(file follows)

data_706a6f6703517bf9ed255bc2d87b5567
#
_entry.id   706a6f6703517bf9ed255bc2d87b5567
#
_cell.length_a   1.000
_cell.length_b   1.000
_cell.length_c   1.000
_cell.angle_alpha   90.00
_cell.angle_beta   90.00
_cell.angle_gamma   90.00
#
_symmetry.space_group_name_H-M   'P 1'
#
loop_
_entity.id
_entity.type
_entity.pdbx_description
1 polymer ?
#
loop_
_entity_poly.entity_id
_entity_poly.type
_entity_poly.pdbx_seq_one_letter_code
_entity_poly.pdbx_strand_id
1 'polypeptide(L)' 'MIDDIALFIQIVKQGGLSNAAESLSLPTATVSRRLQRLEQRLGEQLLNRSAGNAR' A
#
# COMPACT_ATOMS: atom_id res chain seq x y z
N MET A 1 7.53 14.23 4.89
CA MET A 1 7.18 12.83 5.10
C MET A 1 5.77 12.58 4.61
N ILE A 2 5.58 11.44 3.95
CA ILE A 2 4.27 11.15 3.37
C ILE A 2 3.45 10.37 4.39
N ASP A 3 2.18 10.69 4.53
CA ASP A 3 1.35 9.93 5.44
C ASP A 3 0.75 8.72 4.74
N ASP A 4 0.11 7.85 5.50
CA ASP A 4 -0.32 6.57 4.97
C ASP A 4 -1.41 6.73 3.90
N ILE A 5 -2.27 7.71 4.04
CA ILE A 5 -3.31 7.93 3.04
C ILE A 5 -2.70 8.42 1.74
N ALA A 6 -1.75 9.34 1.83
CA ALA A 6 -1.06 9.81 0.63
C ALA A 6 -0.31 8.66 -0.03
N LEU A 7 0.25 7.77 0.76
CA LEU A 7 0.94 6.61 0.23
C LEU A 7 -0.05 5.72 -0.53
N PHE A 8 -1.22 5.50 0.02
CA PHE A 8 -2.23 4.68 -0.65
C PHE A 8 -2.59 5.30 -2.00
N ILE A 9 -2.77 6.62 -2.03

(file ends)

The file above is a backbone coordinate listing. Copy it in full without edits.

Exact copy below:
data_706a6f6703517bf9ed255bc2d87b5567
#
_entry.id   706a6f6703517bf9ed255bc2d87b5567
#
_cell.length_a   1.000
_cell.length_b   1.000
_cell.length_c   1.000
_cell.angle_alpha   90.00
_cell.angle_beta   90.00
_cell.angle_gamma   90.00
#
_symmetry.space_group_name_H-M   'P 1'
#
loop_
_entity.id
_entity.type
_entity.pdbx_description
1 polymer ?
#
loop_
_entity_poly.entity_id
_entity_poly.type
_entity_poly.pdbx_seq_one_letter_code
_entity_poly.pdbx_strand_id
1 'polypeptide(L)' 'MIDDIALFIQIVKQGGLSNAAESLSLPTATVSRRLQRLEQRLGEQLLNRSAGNAR' A
#
# COMPACT_ATOMS: atom_id res chain seq x y z
N MET A 1 7.53 14.23 4.89
CA MET A 1 7.18 12.83 5.10
C MET A 1 5.77 12.58 4.61
N ILE A 2 5.58 11.44 3.95
CA ILE A 2 4.27 11.15 3.37
C ILE A 2 3.45 10.37 4.39
N ASP A 3 2.18 10.69 4.53
CA ASP A 3 1.35 9.93 5.44
C ASP A 3 0.75 8.72 4.74
N ASP A 4 0.11 7.85 5.50
CA ASP A 4 -0.32 6.57 4.97
C ASP A 4 -1.41 6.73 3.90
N ILE A 5 -2.27 7.71 4.04
CA ILE A 5 -3.31 7.93 3.04
C ILE A 5 -2.70 8.42 1.74
N ALA A 6 -1.75 9.34 1.83
CA ALA A 6 -1.06 9.81 0.63
C ALA A 6 -0.31 8.66 -0.03
N LEU A 7 0.25 7.77 0.76
CA LEU A 7 0.94 6.61 0.23
C LEU A 7 -0.05 5.72 -0.53
N PHE A 8 -1.22 5.50 0.02
CA PHE A 8 -2.23 4.68 -0.65
C PHE A 8 -2.59 5.30 -2.00
N ILE A 9 -2.77 6.62 -2.03